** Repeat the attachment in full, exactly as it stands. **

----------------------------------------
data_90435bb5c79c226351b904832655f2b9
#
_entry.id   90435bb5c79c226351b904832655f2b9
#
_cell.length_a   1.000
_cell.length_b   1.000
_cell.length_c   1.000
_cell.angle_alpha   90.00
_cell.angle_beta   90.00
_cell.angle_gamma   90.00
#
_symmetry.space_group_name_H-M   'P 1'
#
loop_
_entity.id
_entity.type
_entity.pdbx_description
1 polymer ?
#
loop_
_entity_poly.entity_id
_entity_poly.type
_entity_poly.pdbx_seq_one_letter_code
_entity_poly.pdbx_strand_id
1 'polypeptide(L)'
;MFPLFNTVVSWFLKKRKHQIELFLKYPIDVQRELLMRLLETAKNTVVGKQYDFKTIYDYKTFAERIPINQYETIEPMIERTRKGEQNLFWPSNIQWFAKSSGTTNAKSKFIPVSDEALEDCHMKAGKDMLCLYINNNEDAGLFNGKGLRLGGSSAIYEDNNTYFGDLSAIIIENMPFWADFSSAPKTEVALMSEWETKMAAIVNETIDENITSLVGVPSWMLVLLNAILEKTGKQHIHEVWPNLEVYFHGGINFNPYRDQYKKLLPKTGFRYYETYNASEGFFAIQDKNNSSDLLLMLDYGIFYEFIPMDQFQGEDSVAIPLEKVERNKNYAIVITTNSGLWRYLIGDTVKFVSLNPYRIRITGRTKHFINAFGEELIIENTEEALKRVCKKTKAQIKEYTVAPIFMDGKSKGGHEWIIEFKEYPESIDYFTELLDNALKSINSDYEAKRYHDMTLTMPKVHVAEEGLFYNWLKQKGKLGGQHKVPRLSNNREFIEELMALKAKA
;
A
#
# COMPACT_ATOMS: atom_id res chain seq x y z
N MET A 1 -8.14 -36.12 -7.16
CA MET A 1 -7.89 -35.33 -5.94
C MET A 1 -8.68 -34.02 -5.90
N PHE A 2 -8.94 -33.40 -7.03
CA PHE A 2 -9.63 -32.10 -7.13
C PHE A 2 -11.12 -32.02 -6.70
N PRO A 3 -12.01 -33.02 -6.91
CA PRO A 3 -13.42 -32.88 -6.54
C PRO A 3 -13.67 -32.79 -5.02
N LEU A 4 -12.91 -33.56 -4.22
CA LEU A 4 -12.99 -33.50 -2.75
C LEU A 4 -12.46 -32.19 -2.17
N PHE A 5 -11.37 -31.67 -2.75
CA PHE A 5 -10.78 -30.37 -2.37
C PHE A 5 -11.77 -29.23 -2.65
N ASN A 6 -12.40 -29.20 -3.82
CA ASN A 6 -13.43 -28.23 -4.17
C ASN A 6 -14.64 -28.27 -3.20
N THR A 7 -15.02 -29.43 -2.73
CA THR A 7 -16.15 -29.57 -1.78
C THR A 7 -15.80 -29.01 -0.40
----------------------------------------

data_90435bb5c79c226351b904832655f2b9
#
_entry.id   90435bb5c79c226351b904832655f2b9
#
_cell.length_a   1.000
_cell.length_b   1.000
_cell.length_c   1.000
_cell.angle_alpha   90.00
_cell.angle_beta   90.00
_cell.angle_gamma   90.00
#
_symmetry.space_group_name_H-M   'P 1'
#
loop_
_entity.id
_entity.type
_entity.pdbx_description
1 polymer ?
#
loop_
_entity_poly.entity_id
_entity_poly.type
_entity_poly.pdbx_seq_one_letter_code
_entity_poly.pdbx_strand_id
1 'polypeptide(L)'
;MFPLFNTVVSWFLKKRKHQIELFLKYPIDVQRELLMRLLETAKNTVVGKQYDFKTIYDYKTFAERIPINQYETIEPMIERTRKGEQNLFWPSNIQWFAKSSGTTNAKSKFIPVSDEALEDCHMKAGKDMLCLYINNNEDAGLFNGKGLRLGGSSAIYEDNNTYFGDLSAIIIENMPFWADFSSAPKTEVALMSEWETKMAAIVNETIDENITSLVGVPSWMLVLLNAILEKTGKQHIHEVWPNLEVYFHGGINFNPYRDQYKKLLPKTGFRYYETYNASEGFFAIQDKNNSSDLLLMLDYGIFYEFIPMDQFQGEDSVAIPLEKVERNKNYAIVITTNSGLWRYLIGDTVKFVSLNPYRIRITGRTKHFINAFGEELIIENTEEALKRVCKKTKAQIKEYTVAPIFMDGKSKGGHEWIIEFKEYPESIDYFTELLDNALKSINSDYEAKRYHDMTLTMPKVHVAEEGLFYNWLKQKGKLGGQHKVPRLSNNREFIEELMALKAKA
;
A
#
# COMPACT_ATOMS: atom_id res chain seq x y z
N MET A 1 -8.14 -36.12 -7.16
CA MET A 1 -7.89 -35.33 -5.94
C MET A 1 -8.68 -34.02 -5.90
N PHE A 2 -8.94 -33.40 -7.03
CA PHE A 2 -9.63 -32.10 -7.13
C PHE A 2 -11.12 -32.02 -6.70
N PRO A 3 -12.01 -33.02 -6.91
CA PRO A 3 -13.42 -32.88 -6.54
C PRO A 3 -13.67 -32.79 -5.02
N LEU A 4 -12.91 -33.56 -4.22
CA LEU A 4 -12.99 -33.50 -2.75
C LEU A 4 -12.46 -32.19 -2.17
N PHE A 5 -11.37 -31.67 -2.75
CA PHE A 5 -10.78 -30.37 -2.37
C PHE A 5 -11.77 -29.23 -2.65
N ASN A 6 -12.40 -29.20 -3.82
CA ASN A 6 -13.43 -28.23 -4.17
C ASN A 6 -14.64 -28.27 -3.20
N THR A 7 -15.02 -29.43 -2.73
CA THR A 7 -16.15 -29.57 -1.78
C THR A 7 -15.80 -29.01 -0.40